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Peter Batterley Trophy for Photo-Journalism

The Trophy

The Trophy is awarded on an annual basis for the best photo-journalistic or technical article published by a GXSA member, normally on the GXSA website. The article should be of interest or help to members of the Association.

PBT Transparent smallerArticles must have a nautical connection and could include Cruising Logs, Racing, History, Sailing Techniques, Waterway Conservation, Boat Construction, Biography, Education, and other topics related to the interests of GXSA members.   Articles are limited to 3000 words in length and must include at least one relevant image, plus a contemporary photograph of the author. All content must be the author’s own work, excepting other work which must be attributed, with copyright license granted to GXSA, where appropriate.  The winning article must be of a quality suitable to enhance the reputation of GXSA.

Each year the winning submission is selected by a vote by the general membership, using the GXSA website to view and vote on the submissions. Voting will be open from January until March, with the trophy being awarded to the article with the most votes. In the event of a tie, the current GXSA Committee would provide a casting vote.

The award is given on an annual basis, and must be returned at the end of the year, to be given to the subsequent winning entry.  Each year, the name of the winner will be recorded on the GXSA website.

Peter Batterley

In 1965 Peter Batterley was one of the 5 founder members of GXSA. Peter tells stories of the 5 GXSA members meeting in the Community Association, and sitting round an overturned tea chest showing knots to each other. How things have changed?!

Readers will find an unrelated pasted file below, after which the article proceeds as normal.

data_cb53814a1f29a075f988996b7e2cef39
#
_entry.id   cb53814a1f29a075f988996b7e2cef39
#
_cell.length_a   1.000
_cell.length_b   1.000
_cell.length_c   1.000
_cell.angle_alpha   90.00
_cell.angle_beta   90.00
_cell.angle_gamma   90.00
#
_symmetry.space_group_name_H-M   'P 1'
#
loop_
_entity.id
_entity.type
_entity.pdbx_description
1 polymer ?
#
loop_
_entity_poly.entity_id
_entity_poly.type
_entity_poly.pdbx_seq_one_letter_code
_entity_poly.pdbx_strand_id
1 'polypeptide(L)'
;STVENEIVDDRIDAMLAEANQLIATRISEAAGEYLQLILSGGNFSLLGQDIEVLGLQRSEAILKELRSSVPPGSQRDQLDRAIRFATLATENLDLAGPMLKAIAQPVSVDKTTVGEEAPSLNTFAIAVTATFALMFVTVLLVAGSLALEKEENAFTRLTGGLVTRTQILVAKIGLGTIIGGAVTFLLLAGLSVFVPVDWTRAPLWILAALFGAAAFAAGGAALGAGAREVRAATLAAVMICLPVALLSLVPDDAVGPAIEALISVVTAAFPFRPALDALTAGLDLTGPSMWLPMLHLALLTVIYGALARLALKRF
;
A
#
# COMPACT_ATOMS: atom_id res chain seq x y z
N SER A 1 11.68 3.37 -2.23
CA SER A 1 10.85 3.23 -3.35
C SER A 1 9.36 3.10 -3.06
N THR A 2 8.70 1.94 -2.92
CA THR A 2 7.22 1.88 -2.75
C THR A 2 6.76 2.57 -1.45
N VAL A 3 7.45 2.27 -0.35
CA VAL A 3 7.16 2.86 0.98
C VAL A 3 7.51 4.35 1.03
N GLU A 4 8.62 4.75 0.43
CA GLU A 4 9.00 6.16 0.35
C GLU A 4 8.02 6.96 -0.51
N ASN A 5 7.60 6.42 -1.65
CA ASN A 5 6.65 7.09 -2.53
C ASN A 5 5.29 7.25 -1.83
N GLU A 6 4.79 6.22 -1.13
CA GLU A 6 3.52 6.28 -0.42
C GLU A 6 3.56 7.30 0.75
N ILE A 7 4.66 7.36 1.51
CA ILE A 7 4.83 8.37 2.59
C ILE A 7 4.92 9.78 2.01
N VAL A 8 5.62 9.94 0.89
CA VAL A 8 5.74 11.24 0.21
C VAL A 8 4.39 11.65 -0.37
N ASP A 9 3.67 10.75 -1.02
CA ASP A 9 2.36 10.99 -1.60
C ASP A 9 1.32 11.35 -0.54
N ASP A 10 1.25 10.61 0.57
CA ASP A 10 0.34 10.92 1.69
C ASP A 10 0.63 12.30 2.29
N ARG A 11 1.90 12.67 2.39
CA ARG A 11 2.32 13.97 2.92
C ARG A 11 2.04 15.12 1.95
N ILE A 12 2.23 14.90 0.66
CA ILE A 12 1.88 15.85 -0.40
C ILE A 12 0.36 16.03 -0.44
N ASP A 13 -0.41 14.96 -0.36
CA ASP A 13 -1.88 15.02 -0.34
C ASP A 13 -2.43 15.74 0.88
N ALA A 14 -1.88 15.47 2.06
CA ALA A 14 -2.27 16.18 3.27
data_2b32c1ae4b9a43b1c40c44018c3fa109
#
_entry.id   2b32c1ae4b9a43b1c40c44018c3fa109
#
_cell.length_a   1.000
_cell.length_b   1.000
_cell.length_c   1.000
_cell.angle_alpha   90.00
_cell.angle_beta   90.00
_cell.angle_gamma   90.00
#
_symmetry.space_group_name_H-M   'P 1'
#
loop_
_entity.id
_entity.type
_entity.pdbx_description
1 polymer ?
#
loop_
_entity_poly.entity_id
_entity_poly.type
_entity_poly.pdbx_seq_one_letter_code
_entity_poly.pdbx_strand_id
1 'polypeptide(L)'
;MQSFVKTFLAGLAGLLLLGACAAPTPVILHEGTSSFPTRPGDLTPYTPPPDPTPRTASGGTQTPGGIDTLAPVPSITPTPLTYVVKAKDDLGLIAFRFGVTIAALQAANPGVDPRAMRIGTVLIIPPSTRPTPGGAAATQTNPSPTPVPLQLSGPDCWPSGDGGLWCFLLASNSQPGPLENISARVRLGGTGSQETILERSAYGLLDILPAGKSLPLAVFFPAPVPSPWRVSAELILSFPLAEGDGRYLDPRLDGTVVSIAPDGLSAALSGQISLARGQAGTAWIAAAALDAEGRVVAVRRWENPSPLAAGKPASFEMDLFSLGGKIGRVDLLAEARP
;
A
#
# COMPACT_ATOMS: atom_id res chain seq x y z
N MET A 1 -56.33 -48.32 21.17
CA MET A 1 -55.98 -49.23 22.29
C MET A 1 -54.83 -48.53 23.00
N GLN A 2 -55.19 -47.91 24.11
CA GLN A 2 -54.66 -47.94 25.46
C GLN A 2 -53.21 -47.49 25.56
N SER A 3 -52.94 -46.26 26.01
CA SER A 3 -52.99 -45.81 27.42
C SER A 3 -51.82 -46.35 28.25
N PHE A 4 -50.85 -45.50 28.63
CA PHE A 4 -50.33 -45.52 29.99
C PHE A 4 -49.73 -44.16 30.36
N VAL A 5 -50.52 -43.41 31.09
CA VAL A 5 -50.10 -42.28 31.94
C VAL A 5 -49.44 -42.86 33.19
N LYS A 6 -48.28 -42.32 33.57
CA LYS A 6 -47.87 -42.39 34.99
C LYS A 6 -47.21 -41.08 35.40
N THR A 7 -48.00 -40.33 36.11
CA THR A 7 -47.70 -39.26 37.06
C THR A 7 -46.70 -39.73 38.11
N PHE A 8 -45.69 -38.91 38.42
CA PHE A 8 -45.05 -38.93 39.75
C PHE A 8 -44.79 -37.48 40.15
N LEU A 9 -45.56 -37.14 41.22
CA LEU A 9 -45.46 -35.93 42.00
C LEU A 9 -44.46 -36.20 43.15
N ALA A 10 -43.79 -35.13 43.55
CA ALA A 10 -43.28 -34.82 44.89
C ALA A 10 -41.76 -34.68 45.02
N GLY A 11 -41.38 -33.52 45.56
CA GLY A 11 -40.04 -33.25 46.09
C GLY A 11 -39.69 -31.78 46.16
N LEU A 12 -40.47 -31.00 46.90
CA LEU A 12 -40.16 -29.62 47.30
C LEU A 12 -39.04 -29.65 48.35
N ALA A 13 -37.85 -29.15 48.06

He was a keen mountaineer earlier in his life, but after moving to Gerrards Cross Peter built a Heron dinghy from plans published in the newspaper, and eventually learned to sail at Cookham Reach Sailing Club.  When his sons were 12 & 15, they wanted to learn to sail. Peter bought an Enterprise dinghy and the family became very successful dinghy racers, often competing parents vs. children, at Cookham.

Eventually his wife, Elizabeth, suggested that they should try ocean sailing and, after a few charter holidays, they bought a series of yachts from 28’ to a 33’ Neptune Class ketch, which they really enjoyed sailing.

Later, whilst visiting Peter Brett (who was designing a 38’ charter yacht) in the Isle of Wight, Peter Batterley helped re-design the Rival 38 into a successful luxury 4 berth cruising ketch (along the lines of the famous Contessa 32).

He later moved to Dartmouth, where Peter and his wife sailed 40,000 miles in their own Rival 38, and created a series of Cruising Logs that inspired this award.

Peter passed away in 2016, at the age of 94.